Volunteers Sought to Help Restore Habitat in Northwestern Hawaiian Islands

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The DLNR Division of Forestry and Wildlife, in partnership with the Kure Atoll Conservancy, is seeking habitat restoration volunteers for work at the Kure Atoll State Wildlife Sanctuary, in the Northwestern Hawaiian Islands.

Hōlanikū, or Kure Atoll, is a part of the Papahānaumokuākea Marine National Monument and is located 1,400 miles northwest of Oʻahu. According to a press release from the Department of Land and Natural Resources, Hōlanikū provides important habitat for wildlife, including the endangered Laysan duck and Hawaiian monk seal. Eighteen species of seabirds nest on Hōlanikū including the black-footed albatross and Christmas shearwater.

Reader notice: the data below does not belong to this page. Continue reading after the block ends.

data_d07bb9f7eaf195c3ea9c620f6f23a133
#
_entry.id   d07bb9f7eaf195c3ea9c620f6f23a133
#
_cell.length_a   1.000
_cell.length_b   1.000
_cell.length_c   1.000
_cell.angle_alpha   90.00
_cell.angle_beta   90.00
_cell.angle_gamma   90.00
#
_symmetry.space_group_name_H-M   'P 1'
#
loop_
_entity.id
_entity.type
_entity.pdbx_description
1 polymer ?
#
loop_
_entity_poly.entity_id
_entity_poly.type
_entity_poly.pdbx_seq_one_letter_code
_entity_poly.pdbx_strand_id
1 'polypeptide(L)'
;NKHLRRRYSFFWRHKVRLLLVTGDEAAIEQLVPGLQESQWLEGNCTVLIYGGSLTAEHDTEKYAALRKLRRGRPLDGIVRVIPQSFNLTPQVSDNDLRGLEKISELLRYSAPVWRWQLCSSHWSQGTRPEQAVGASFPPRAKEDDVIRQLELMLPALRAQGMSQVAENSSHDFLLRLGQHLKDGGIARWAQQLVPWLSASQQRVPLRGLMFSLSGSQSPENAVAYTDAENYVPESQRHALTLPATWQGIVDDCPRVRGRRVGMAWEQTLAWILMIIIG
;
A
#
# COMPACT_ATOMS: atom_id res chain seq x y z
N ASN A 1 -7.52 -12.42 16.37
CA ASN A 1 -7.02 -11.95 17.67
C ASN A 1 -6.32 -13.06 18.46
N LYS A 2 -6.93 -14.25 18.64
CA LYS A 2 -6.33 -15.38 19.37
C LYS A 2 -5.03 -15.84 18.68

“Over the last 20 years DLNR has been working to transform Kure Atoll State Wildlife Sanctuary from a tangled mess of weeds to a resilient functioning ecosystem that supports over one million nesting seabirds, hundreds of shorebirds and 80 endangered Laysan ducks,” Kure Atoll Conservancy Executive Director Cynthia Vanderlip said. “This work was done by many hands who worked year-round to remove the most destructive weeds and plant native Hawaiian plants. These natives prevent erosion and increase the nesting success of seabirds.”

Volunteers selected will work in a field camp from October 2022 through April 2023. Although the program objectives are diverse, the majority of the time is dedicated to invasive plant removal. Volunteers will also be trained in safe animal handling as well as participate in beach cleanups to remove wildlife entanglement and ingestion hazards.


To apply to participate in the field camp, click here.


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